Symposium abstracts - solute-solute-solvent
Taking into account the variation with the temperature of the various factors contributing to the interfacial entropy, as envisaged by these authors, one finds a variation of -0.04 erg K-’ cmm2 as compared with +0.14 erg K-r cmd2 found experimentally. This reveals the shortcomings of the proposed model in spite of the good agreement obtained at one temperature for the variations with the charge. This model can therefore only be considered as acceptable if supplementary hypotheses are made as for example assuming interactions between the different molecular forms. One can also consider that this type of dimer or even larger aggregate such as those envisaged by Frumkin  and Parsons  for the interfacial water, consistutes a somewhat over simplified approach of the problem. The experimental results obtained and their examination in the light of recent theories show that the important problems of the structure of the interfacial water still remains unsolved. There is therefore a need for a statistical approach to these questions based the theories suggested for the volume, and also taking into account the influence of the substratum.
References 1 H. D. Hurwitz and C. V. d’AIkaine, J. Electroanal, Chem., 42, 77 (1973). 2 D. J. Schiffrin, Trans. Farad. Sot., 67, 3318 (1971). 3 J. O’Bockris and M. A. Habib, J. Electroanal. Chem.. 65. 473 (1975). 4 B. B. Damaskin and A. N. Frumkin, Electrochim. Acta, 19, 173 (1974). 5 R. Parsons, J. Electroanal. Chem., 59, 229 (1975).
(like perchlorate and hexafluorophosphate, amongst others) which are not intrinsically very tensioactive. The characteristics of the composite inner layer have been investigated on the basis of the following data: a) the Gibbs individual superficial excesses, b) the Esin-Markov potential shifts at various constant charge densities, c) the factors determining the differential capacity of the inner layer, d) the extent of inhibition affecting electrode reactions of various degrees of complication (single electron exchange without mass transfer through the interphase, reduction coupled with amalgamation, chemical steps like protonation or or with decomplexation). As a rule, coadsorption leads to the formation of highly compact multilayers, with no definite stoechiometry. Structure stabilization appears to be essentially governed by the common hydrophobic behaviour shared by the anion, the surfactant and the positively charged mercury. Recourse to potential-step techniques indicates that the anion adsorption-desorption process is controlled by a slow relaxation step giving falling i-t transients, with time constants relatively independent from the values of the initial and final potentials. In the particular case of 3-methyl-isoquinoline, the region where coadsorption occurs is sharply limited by two potentials corresponding to phase transitions with an abrupt charge density variation. Analysis of the related current-time transients indicates that the surface reorganization proceeds from nucleation centers, in a way reasonably described by the Avrami theory.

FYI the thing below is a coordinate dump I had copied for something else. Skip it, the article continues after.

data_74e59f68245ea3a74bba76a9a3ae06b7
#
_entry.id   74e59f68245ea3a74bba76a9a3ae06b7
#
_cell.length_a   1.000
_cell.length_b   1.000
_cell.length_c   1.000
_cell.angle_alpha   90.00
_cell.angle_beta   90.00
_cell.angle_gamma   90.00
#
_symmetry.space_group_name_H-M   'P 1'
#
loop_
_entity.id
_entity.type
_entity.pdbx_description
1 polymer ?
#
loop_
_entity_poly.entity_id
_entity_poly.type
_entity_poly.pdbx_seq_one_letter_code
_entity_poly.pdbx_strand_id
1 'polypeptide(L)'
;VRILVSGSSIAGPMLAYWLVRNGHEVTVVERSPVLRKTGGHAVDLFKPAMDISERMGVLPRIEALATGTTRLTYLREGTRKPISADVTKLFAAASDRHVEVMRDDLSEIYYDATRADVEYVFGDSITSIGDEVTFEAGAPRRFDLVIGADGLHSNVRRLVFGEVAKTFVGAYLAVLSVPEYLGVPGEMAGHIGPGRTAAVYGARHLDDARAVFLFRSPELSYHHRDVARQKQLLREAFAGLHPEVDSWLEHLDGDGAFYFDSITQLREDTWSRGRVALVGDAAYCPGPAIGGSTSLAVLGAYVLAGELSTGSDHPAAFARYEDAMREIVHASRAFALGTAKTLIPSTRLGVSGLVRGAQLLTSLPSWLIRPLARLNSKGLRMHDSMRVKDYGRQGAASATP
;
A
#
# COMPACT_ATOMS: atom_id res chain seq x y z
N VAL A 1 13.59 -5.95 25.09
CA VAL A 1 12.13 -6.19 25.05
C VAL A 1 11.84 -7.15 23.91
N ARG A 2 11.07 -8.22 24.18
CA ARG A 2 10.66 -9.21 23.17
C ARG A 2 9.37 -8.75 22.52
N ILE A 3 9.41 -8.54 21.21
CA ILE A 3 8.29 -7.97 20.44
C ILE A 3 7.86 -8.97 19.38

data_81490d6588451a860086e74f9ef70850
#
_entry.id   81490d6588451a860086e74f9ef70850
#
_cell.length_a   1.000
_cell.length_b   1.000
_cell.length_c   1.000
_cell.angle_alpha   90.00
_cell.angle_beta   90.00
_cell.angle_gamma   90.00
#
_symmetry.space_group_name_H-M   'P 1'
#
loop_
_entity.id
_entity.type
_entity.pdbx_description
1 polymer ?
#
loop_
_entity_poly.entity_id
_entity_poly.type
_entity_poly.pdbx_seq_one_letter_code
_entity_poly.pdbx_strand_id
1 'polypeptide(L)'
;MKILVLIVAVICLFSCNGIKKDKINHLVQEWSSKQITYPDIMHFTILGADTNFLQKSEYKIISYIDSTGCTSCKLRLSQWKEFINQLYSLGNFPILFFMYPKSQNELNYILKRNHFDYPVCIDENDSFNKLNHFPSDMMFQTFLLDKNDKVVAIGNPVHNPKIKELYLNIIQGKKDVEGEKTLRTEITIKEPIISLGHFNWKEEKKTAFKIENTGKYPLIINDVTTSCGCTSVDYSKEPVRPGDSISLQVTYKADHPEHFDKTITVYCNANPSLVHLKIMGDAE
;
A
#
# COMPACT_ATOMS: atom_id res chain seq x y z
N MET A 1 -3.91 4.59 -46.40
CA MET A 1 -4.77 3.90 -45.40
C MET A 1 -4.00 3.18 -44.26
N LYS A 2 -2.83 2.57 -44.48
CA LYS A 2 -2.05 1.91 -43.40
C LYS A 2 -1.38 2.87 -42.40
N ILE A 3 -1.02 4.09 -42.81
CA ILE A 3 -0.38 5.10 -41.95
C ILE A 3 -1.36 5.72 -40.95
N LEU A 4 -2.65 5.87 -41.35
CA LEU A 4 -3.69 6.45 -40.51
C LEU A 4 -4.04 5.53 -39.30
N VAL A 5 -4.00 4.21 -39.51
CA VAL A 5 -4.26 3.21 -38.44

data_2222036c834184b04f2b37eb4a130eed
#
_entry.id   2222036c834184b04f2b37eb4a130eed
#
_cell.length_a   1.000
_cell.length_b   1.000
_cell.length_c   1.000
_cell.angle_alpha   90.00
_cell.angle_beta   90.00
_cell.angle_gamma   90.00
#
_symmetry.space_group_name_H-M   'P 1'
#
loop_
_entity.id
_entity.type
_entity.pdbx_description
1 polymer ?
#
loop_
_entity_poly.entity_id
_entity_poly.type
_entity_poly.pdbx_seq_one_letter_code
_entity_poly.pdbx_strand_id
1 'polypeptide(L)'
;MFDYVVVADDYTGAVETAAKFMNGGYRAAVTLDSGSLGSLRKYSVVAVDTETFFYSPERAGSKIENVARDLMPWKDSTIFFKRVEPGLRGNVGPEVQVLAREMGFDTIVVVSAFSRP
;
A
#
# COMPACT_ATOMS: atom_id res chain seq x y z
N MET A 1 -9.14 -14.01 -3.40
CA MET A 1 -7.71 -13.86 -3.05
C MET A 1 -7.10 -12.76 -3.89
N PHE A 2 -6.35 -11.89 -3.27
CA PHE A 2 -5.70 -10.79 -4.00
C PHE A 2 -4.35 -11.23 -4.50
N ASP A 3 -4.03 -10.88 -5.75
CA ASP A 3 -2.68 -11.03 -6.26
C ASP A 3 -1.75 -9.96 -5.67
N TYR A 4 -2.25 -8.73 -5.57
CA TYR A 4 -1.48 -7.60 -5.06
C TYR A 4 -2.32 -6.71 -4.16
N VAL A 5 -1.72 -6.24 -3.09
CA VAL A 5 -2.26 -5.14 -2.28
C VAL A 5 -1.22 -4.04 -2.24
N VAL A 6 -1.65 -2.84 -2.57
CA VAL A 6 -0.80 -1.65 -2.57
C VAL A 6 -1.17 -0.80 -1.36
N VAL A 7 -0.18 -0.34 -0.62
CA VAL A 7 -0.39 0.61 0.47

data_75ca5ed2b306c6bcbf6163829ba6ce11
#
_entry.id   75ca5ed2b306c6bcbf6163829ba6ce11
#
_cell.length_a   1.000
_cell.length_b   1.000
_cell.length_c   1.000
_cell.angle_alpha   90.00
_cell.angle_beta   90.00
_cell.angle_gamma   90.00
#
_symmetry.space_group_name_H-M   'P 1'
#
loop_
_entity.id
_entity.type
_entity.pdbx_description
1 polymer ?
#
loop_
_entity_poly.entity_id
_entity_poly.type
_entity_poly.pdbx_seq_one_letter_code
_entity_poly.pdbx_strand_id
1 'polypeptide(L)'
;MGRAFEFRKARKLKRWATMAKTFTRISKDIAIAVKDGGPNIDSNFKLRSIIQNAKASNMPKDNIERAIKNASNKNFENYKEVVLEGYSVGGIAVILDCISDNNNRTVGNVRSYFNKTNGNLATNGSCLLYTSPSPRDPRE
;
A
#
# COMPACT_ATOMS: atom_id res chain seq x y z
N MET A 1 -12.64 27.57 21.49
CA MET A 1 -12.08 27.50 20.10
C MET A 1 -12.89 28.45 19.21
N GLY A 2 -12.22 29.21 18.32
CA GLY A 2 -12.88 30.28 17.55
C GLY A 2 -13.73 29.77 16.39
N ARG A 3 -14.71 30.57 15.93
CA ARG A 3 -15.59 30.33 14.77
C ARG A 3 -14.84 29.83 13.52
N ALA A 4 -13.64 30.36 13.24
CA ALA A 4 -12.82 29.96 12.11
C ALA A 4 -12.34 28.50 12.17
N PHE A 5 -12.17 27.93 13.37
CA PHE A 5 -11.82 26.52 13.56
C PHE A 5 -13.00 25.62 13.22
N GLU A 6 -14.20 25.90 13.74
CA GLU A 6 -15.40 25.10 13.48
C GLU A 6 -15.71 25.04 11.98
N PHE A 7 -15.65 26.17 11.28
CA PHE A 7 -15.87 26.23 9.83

Molecular and Intramolecular trical Double Layer Region
On the Interaction between Anions and Organic Surfactants in the Inner Part of the Double Layer at the Mercury-Water Interphase
Department of Electrochemistry, A. Mickiewicz University, ul. Poznari, Poland
Institute of Chemistry, Grunwaldzka 6, 60-780
and L. GIERST*
Universitt Libre de Bruxelles, Faculti des Sciences, 50, Au. F. Roosevelt, 1050 Bruxelles, Belgium
At the mercury+vater interphase, synergic coadsorption is observed between organic surfactants of the azine group (quinoline, isoquinoline and some of their monomethylderivates) and bulky anions
Molecular and intramolecular interactions are investigated very widely by applying various methods. These investigations mainly concern the bulk of a given phase. In the case of an interface region due to significant short-range ordering molecules are in different state as compared to molecules in the bulk. Hence, different behaviour and interactions of molecules are to be expected.